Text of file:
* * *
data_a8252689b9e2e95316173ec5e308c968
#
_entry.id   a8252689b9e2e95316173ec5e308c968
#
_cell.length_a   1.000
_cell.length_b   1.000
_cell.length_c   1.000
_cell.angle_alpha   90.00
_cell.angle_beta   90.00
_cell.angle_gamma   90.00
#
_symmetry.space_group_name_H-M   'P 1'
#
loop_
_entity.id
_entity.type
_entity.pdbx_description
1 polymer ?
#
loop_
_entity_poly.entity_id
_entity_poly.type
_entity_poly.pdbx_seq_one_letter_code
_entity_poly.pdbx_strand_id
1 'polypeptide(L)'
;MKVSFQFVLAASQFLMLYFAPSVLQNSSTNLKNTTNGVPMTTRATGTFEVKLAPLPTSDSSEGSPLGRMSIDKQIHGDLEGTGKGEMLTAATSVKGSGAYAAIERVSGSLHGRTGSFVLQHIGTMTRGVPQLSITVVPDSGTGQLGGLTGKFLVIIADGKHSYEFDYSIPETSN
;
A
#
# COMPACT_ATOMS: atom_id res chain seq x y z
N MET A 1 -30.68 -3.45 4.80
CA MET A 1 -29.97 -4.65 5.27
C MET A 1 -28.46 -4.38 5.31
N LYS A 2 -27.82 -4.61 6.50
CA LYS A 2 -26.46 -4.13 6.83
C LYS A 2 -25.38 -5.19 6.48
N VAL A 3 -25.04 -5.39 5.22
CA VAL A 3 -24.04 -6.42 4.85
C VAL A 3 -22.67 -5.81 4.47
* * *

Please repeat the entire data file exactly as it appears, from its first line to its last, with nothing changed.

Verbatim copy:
data_a8252689b9e2e95316173ec5e308c968
#
_entry.id   a8252689b9e2e95316173ec5e308c968
#
_cell.length_a   1.000
_cell.length_b   1.000
_cell.length_c   1.000
_cell.angle_alpha   90.00
_cell.angle_beta   90.00
_cell.angle_gamma   90.00
#
_symmetry.space_group_name_H-M   'P 1'
#
loop_
_entity.id
_entity.type
_entity.pdbx_description
1 polymer ?
#
loop_
_entity_poly.entity_id
_entity_poly.type
_entity_poly.pdbx_seq_one_letter_code
_entity_poly.pdbx_strand_id
1 'polypeptide(L)'
;MKVSFQFVLAASQFLMLYFAPSVLQNSSTNLKNTTNGVPMTTRATGTFEVKLAPLPTSDSSEGSPLGRMSIDKQIHGDLEGTGKGEMLTAATSVKGSGAYAAIERVSGSLHGRTGSFVLQHIGTMTRGVPQLSITVVPDSGTGQLGGLTGKFLVIIADGKHSYEFDYSIPETSN
;
A
#
# COMPACT_ATOMS: atom_id res chain seq x y z
N MET A 1 -30.68 -3.45 4.80
CA MET A 1 -29.97 -4.65 5.27
C MET A 1 -28.46 -4.38 5.31
N LYS A 2 -27.82 -4.61 6.50
CA LYS A 2 -26.46 -4.13 6.83
C LYS A 2 -25.38 -5.19 6.48
N VAL A 3 -25.04 -5.39 5.22
CA VAL A 3 -24.04 -6.42 4.85
C VAL A 3 -22.67 -5.81 4.47